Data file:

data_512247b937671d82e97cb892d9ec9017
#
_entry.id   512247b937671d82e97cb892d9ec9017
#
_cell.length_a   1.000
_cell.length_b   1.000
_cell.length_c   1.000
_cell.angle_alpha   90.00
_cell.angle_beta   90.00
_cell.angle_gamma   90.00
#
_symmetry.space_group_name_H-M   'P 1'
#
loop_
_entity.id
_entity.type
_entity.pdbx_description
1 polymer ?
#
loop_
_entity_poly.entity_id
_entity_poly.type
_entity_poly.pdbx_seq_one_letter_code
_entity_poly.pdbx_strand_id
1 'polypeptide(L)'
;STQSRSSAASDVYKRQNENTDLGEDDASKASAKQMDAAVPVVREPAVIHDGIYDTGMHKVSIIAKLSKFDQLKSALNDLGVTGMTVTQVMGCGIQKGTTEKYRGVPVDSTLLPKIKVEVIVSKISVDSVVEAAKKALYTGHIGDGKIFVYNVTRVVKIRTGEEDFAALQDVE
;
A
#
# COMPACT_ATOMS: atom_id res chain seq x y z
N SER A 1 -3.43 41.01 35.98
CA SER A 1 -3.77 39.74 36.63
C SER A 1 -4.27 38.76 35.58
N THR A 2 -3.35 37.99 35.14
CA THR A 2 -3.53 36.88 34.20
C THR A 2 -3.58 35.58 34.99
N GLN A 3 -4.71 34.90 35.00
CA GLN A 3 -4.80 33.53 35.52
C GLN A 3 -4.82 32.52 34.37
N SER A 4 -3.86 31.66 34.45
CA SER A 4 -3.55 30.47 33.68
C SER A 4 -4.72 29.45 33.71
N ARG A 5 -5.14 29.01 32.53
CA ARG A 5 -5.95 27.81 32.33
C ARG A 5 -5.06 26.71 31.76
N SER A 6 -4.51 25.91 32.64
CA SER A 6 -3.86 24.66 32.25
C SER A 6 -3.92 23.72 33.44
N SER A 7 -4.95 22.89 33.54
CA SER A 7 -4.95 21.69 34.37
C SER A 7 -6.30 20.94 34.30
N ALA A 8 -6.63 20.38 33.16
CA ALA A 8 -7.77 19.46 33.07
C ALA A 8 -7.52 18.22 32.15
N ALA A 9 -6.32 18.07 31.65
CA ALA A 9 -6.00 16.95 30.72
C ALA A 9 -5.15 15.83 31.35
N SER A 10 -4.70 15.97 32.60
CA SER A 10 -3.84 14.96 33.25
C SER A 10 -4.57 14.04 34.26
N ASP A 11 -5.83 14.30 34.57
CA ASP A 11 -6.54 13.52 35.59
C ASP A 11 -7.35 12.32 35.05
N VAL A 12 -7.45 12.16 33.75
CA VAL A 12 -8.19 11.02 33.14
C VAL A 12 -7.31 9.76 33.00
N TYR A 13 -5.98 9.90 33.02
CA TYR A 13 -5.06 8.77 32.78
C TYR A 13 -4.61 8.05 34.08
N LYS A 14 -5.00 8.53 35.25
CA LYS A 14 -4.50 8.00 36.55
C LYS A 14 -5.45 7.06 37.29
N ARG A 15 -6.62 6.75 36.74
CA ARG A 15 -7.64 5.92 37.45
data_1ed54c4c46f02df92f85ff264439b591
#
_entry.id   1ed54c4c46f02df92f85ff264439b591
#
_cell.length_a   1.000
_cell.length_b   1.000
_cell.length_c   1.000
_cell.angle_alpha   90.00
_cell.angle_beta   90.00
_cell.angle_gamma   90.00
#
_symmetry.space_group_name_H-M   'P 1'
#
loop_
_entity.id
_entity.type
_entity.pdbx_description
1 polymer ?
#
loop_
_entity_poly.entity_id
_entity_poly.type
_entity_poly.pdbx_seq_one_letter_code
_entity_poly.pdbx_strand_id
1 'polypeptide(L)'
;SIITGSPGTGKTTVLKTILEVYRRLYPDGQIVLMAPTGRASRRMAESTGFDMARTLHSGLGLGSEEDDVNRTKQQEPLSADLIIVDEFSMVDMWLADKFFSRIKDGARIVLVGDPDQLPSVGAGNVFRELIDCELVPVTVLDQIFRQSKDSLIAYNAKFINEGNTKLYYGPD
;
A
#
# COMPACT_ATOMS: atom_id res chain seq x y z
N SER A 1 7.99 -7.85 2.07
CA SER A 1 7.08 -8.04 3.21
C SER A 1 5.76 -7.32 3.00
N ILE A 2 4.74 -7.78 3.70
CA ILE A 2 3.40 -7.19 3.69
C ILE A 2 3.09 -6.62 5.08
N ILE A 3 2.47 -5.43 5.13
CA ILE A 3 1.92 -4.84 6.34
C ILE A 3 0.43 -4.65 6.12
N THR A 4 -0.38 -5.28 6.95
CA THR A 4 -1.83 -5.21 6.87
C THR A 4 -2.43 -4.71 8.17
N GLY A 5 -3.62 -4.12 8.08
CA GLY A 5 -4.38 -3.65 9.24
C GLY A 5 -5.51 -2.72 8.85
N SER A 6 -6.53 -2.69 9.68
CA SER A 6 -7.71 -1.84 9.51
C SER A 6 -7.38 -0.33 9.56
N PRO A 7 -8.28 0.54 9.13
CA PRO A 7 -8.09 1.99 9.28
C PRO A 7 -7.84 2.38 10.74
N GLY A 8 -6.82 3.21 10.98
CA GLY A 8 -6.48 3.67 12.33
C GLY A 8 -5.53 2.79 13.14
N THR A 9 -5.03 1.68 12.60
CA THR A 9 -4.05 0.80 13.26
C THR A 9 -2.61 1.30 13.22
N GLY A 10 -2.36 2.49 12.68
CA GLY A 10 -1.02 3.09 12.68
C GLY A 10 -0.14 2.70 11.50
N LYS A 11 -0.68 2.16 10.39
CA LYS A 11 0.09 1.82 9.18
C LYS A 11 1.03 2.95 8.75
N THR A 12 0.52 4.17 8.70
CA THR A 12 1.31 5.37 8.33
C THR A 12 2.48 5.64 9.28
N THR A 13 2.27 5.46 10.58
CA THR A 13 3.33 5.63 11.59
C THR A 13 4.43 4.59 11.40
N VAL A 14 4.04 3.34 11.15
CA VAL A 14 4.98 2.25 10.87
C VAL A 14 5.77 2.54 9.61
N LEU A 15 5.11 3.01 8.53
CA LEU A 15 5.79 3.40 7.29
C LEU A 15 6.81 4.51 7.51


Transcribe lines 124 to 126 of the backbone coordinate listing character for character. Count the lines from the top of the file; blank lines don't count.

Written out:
CA PRO A 7 -8.09 1.99 9.28
C PRO A 7 -7.84 2.38 10.74
N GLY A 8 -6.82 3.21 10.98